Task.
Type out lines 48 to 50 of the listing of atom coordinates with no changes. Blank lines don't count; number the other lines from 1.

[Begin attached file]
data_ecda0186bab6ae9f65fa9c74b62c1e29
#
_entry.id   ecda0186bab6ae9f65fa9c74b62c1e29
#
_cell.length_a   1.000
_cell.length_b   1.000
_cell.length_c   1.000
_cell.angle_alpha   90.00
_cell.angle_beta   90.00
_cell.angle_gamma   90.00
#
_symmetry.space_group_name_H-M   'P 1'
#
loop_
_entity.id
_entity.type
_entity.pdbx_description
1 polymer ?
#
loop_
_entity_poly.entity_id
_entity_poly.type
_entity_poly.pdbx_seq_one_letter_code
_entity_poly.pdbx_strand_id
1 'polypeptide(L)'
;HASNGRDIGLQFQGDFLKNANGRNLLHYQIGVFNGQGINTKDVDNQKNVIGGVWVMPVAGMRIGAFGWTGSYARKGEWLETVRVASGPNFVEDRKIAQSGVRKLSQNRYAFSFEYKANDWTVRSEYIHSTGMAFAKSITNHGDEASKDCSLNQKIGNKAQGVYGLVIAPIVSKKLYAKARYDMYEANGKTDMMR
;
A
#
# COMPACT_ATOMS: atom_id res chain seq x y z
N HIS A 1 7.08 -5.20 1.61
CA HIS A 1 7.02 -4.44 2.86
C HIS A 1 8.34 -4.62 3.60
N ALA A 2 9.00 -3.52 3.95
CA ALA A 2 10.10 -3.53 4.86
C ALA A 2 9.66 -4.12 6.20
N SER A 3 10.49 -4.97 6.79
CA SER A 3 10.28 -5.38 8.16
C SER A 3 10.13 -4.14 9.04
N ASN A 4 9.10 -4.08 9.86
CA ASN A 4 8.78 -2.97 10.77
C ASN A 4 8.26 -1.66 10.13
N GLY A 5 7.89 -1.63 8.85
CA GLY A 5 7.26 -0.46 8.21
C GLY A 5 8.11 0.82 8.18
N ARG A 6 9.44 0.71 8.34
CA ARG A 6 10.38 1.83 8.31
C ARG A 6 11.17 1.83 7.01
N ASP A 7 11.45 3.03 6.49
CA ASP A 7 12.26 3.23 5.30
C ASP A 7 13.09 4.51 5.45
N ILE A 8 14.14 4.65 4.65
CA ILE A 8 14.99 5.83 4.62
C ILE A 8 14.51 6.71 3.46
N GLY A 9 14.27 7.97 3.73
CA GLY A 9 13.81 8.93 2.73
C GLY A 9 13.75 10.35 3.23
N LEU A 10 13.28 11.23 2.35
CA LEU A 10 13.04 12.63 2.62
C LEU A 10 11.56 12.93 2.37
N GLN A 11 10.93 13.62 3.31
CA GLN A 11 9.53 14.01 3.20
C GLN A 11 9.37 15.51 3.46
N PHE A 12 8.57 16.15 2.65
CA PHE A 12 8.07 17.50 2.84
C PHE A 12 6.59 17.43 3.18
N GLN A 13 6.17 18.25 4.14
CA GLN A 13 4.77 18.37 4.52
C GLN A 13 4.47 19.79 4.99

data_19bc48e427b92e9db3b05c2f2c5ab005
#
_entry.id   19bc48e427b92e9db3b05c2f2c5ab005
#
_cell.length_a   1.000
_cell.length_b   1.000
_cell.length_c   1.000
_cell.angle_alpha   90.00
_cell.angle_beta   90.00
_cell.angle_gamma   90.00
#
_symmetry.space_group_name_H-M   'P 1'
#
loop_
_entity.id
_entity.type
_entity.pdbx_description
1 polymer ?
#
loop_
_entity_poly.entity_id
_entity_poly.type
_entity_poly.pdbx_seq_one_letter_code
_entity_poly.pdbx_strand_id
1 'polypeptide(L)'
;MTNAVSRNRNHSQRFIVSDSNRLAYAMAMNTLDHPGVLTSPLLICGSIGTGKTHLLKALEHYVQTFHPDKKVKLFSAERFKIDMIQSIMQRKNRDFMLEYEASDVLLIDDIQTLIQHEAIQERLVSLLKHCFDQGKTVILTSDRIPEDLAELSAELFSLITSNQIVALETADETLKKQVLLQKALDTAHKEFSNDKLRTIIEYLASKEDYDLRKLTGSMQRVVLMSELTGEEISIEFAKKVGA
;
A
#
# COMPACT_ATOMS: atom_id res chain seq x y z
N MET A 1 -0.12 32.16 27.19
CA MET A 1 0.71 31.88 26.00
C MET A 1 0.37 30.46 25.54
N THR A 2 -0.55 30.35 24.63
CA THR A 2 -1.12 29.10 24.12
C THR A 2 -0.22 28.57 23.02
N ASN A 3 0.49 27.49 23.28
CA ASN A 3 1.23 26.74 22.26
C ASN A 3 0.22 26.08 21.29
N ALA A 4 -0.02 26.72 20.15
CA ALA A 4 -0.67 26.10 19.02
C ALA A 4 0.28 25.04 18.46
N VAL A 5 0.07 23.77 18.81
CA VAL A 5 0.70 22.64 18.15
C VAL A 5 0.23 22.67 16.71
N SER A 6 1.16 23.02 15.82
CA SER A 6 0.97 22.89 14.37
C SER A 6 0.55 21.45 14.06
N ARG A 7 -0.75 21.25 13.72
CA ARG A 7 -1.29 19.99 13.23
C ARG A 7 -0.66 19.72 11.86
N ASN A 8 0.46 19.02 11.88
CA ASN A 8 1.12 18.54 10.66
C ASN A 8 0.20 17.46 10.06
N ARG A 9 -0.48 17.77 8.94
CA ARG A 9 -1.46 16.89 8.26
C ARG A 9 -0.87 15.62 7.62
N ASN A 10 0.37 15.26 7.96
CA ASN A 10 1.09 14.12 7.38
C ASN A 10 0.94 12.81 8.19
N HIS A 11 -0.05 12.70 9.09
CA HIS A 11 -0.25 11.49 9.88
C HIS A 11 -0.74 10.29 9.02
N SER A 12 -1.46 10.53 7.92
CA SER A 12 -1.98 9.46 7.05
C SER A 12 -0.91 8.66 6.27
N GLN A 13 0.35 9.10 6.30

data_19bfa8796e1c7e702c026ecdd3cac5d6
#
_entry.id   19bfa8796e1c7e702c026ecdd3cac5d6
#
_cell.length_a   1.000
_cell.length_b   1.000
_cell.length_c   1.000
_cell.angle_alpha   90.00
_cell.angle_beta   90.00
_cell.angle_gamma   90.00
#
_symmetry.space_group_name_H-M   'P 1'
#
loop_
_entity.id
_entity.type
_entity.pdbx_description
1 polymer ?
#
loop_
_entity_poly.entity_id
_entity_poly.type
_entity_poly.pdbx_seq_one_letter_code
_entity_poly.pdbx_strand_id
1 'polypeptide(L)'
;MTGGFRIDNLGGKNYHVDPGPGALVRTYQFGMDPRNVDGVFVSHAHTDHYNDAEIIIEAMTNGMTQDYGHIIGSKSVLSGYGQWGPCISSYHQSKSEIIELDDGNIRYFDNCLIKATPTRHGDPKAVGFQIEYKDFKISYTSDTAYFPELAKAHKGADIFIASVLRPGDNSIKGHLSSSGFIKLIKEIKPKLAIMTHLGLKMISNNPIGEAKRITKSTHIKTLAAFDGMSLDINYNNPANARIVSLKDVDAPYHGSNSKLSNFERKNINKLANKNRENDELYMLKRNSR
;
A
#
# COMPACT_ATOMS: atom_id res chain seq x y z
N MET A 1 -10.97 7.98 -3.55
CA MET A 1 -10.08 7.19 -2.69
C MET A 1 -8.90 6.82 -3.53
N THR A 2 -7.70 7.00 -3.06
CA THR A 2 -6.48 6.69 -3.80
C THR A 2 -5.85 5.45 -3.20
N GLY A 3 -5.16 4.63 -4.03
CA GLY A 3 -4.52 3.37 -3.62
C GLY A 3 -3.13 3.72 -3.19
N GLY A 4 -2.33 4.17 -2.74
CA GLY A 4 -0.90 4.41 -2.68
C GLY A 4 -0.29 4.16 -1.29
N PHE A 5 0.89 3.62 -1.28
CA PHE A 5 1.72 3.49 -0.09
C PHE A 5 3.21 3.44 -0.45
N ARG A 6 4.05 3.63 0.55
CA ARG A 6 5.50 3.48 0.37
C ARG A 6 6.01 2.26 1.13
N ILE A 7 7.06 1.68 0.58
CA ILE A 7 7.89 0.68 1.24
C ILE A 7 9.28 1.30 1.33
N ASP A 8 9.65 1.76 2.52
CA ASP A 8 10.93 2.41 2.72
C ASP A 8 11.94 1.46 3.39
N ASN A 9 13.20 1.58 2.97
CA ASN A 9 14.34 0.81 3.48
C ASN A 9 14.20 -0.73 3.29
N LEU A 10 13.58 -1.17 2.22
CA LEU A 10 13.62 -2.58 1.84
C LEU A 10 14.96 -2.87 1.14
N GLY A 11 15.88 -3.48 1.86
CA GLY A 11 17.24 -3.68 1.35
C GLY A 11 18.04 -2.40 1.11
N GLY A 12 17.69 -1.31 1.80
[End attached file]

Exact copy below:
C ARG A 6 11.17 1.83 7.01
N ASP A 7 11.45 3.03 6.49
CA ASP A 7 12.26 3.23 5.30